Creative Destruction

June 8, 2006

Ding Dong the thug is dead

Filed under: War — Adam Gurri @ 6:52 pm

We interrupt this broadcast to bring you the following announcement:

Al-Zarqawi has kicked the bucket!

U.S. warplanes dropped two 500-pound bombs on a house in which Zarqawi was meeting with other insurgent leaders. A U.S. military spokesman said coalition forces pinpointed Zarqawi's location after weeks of tracking the movements of his spiritual adviser, Sheik Abdul Rahman, who also was killed in the blast.

Following the attack, coalition forces raided 17 locations in and around Baghdad, seizing a "treasure trove" of information about terror operations in the country, U.S. Army Major Gen. William B. Caldwell IV told reporters at a military briefing here. Some of the raids focused on targets the United States had been using to monitor Zarqawi's location, Caldwell said.

I'd count this as an excellent victory in the war. 



  1. Um, Didn’t Bush declare the war already won three years ago?

    Comment by Daran — June 9, 2006 @ 3:30 am | Reply

  2. Didn’t Bush declare the war already won three years ago?

    No, he didn’t.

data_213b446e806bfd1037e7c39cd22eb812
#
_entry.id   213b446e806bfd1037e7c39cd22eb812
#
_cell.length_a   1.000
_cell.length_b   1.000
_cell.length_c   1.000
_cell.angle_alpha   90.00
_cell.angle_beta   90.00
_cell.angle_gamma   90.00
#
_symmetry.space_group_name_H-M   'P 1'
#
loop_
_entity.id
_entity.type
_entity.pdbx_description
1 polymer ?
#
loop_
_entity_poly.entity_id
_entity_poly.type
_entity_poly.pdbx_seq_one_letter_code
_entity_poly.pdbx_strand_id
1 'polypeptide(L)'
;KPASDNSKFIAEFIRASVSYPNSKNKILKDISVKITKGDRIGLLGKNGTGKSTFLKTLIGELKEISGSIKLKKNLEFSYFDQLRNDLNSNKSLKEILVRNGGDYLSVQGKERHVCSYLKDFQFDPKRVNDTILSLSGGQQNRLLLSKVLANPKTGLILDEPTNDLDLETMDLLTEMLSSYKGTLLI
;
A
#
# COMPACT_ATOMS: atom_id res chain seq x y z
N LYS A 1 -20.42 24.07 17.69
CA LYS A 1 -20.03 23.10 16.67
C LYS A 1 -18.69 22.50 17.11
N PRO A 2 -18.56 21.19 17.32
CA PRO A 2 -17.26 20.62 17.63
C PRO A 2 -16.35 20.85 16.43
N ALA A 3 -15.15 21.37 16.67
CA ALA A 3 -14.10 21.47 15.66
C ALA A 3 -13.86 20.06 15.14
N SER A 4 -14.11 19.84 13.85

Instead, he made a rhetorical mistake – he commemorated an inflection point in an unconventional conflict with words that denoted an air of finality.

    That this mistake was readily understandable by everyone who heard it in good faith is revealed by the consideration of a simple query: if Bush believed that the Iraq War was over as he stood on the deck of the aircraft carrier in front of the “Mission Accomplished” banner, then the next day he should have started moving troops – either back home, or towards the next objective in his fascistochimpy plan to make the world safe for Bennigans. Right?

    That he did no such thing is, of course, to all fair-minded observers the obvious signifier necessary to let us understand that the war wasn’t over, just that one particularly violent episode – we might call such an episode a “mission”, were we in a rhetorically generous mood – was concluded. Much as when a coach says “good job, team” at halftime, he is not telling them to go home because the game is over.

    And most everyone understands all of this.

    Excepting those who, for whatever reason, see the need to score rhetorical points against the nation’s chief executive as he leads in time of war. I prefer to think that they don’t understand it; the alternative is too unattractive.

    Comment by Robert — June 9, 2006 @ 4:41 am | Reply

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